But overall, don't regret that you took the chance on this position. You assessed things to the best of your abilities, and it's not on you that you have a crap boss and shoddy upper management.

I know it's a clichť but remember it's based on truth: that which does not kill us makes us stronger. You will learn from this even if it's a crap lesson and you're going to be a much stronger, better person/worker no matter what they end up doing because you were honest and had integrity and cared about doing your job to the best of your ability. Even the crap experiences have a silver lining sometimes. But never doubt yourself in that you went into this with the best of intentions and are still trying to make it work all on your own and haven't been screwing around and the fact that you're still stressing about doing a good job when they are literally (sigh, not literally, figuratively) handing you a broken spoon and expecting you to dig an ocean? Oh hell no, you're a freaking star as far as I'm concerned.

Do what you can to feel good about yourself. Speak honestly and plainly to those you work for and with about what you need from them, and stand hella firm on what you're able to do and not one second more than what you feel comfortable with doing.

Do not sacrifice your health, your family, or you sanity trying to bail water from a sinking ship. Either the higher ups will recognize that they need to patch those holes if they want the department to survive, or they'll continue to ignore things until it sinks. Either way - that's on them, not you.


« Last Edit: May 02, 2020, 04:04:38 PM by Frankies Girl »

BZB

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With your level of experience and leadership position, you probably have had headhunters reach out to you. Also you'll have plenty of connections in your industry as well, so you can tell people you're looking for opportunities. They'll do most of the work for you. When you leave for your new, sane position, you can let your panicked employer know that you're available for limited hours of consulting at (whatever high rate you want to charge). If you want to.

Treb3

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Please also do take your health warning signs seriously. I didnít, when I was in a similar position. Thank goodness I left that organization, and life is so much better, but I am still dealing with the health implications two years later.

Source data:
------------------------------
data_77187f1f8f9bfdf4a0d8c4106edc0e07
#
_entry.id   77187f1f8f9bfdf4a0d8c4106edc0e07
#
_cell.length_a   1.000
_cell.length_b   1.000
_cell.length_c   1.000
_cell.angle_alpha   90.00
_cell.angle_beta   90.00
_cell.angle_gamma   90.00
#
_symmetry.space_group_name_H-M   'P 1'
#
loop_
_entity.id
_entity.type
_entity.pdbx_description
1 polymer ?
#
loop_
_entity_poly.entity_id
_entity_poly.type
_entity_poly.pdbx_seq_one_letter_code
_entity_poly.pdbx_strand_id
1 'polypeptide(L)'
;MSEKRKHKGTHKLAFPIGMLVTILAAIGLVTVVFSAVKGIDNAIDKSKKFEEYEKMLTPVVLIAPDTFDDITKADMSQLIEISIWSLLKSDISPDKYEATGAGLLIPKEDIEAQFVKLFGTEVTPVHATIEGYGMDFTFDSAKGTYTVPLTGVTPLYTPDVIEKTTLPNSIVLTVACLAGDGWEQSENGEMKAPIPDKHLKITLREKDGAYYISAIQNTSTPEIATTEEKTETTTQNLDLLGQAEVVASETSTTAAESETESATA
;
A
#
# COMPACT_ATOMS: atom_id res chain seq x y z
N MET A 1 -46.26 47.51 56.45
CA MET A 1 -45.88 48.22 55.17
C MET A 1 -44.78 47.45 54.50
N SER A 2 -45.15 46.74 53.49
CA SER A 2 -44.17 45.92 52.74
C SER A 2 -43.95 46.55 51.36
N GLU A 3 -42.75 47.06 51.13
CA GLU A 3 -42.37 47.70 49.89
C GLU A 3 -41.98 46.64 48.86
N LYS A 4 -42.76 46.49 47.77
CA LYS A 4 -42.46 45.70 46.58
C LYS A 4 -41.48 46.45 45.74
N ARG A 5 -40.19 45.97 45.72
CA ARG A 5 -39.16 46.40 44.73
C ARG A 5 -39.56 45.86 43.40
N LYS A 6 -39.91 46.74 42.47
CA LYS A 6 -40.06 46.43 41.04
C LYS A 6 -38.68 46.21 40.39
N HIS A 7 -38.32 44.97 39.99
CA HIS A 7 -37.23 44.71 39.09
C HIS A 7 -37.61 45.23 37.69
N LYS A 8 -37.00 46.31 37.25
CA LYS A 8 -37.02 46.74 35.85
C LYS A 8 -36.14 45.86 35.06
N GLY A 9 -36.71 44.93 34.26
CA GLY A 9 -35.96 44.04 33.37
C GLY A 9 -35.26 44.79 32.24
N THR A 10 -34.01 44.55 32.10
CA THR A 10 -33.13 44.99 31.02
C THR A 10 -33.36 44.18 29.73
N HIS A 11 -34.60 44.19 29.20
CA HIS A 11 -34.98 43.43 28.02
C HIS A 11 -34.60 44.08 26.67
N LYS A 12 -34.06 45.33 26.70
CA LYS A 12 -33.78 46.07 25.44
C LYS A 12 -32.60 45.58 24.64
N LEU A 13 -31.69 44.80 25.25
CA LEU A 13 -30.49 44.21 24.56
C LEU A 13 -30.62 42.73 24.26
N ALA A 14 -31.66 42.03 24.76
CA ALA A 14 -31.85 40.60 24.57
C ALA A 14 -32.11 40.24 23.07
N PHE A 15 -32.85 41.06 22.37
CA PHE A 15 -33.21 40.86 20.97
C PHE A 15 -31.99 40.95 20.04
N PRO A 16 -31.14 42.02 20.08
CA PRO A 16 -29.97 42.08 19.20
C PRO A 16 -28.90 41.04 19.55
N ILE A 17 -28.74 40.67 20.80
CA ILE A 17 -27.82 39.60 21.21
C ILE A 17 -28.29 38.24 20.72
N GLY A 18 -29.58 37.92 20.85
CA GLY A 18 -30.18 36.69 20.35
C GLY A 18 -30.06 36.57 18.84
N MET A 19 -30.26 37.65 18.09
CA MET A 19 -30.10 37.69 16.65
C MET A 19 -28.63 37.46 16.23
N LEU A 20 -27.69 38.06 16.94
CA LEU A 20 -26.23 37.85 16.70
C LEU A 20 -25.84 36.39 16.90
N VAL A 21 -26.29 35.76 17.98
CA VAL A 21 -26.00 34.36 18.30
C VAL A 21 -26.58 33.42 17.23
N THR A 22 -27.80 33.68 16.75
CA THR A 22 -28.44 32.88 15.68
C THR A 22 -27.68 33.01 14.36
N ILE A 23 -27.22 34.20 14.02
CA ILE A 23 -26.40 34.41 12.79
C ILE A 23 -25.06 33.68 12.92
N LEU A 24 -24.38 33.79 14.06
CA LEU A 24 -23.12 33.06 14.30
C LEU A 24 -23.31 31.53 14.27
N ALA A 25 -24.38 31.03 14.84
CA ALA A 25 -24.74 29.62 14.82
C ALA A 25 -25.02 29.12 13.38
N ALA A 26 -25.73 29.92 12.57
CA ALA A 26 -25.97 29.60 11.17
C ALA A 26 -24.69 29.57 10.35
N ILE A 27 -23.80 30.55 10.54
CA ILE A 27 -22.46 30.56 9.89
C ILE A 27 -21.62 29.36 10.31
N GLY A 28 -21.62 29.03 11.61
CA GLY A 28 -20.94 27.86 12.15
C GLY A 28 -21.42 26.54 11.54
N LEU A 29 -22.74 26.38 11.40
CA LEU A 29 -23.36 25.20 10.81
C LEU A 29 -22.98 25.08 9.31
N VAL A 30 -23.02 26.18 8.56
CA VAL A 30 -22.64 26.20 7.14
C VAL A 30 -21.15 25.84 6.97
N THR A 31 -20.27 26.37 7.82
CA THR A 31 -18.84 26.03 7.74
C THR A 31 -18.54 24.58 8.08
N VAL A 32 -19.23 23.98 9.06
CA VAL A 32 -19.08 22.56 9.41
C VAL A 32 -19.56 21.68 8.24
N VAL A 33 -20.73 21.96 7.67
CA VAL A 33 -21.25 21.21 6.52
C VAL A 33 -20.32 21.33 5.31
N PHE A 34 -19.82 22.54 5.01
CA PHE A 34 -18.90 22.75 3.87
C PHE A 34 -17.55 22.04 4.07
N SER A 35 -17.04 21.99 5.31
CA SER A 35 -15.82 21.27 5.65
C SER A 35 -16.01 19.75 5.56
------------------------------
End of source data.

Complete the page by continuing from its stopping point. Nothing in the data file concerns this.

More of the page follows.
SunnyDays

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Well, youíre lucky you work in the private sector.  When I worked for government, we were outright told that we were not allowed to ďdeprioritizeĒ any of our job functions even when resources were being cut left, right and centre and expectations increased.  Of course people did anyway because it just wasnít humanly possible to fulfill all duties.  But there were lots of stress leaves and some resignations.  Seems like lots of bosses are just unreasonable, but they pay for it with a revolving door of employees.

use2betrix

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Have you considered asking for more money? It should be really easily justified in this case since you should be able to demonstrate what your added workload consists of.

You donít mention your pay structure, but if youíre working that many hours, it sounds like a good time to try and push for a change to hourly + time and a half overtime. Or at a bare minimum, hourly.

FatFI2025

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Have you considered asking for more money? It should be really easily justified in this case since you should be able to demonstrate what your added workload consists of.

You donít mention your pay structure, but if youíre working that many hours, it sounds like a good time to try and push for a change to hourly + time and a half overtime. Or at a bare minimum, hourly.

I think you have to be absolutely clear with management what you want the resolution to be and stick to that messaging. When you go in with two or three different things, the message gets diluted. In this case I'd say "Listen boss I really care about the quality of my team's work and I don't feel like I'm able to meet my personal standards without [1 or 2] additional professional hires. I just want you to understand that so if I end up having to leave, it's not a surprise to you."

In my experience, bosses have a hard time differentiating between idle complaints and issues over which an employee will leave, so you have to be super clear. But TBH given the history of departures and dissatisfaction in your division, I wouldn't hold my breath for a resolution. Start looking for exit opportunities.

Also if you're close to FIRE, why not just leave now and find something post-COVID? That's the whole point of FU money.

Zamboni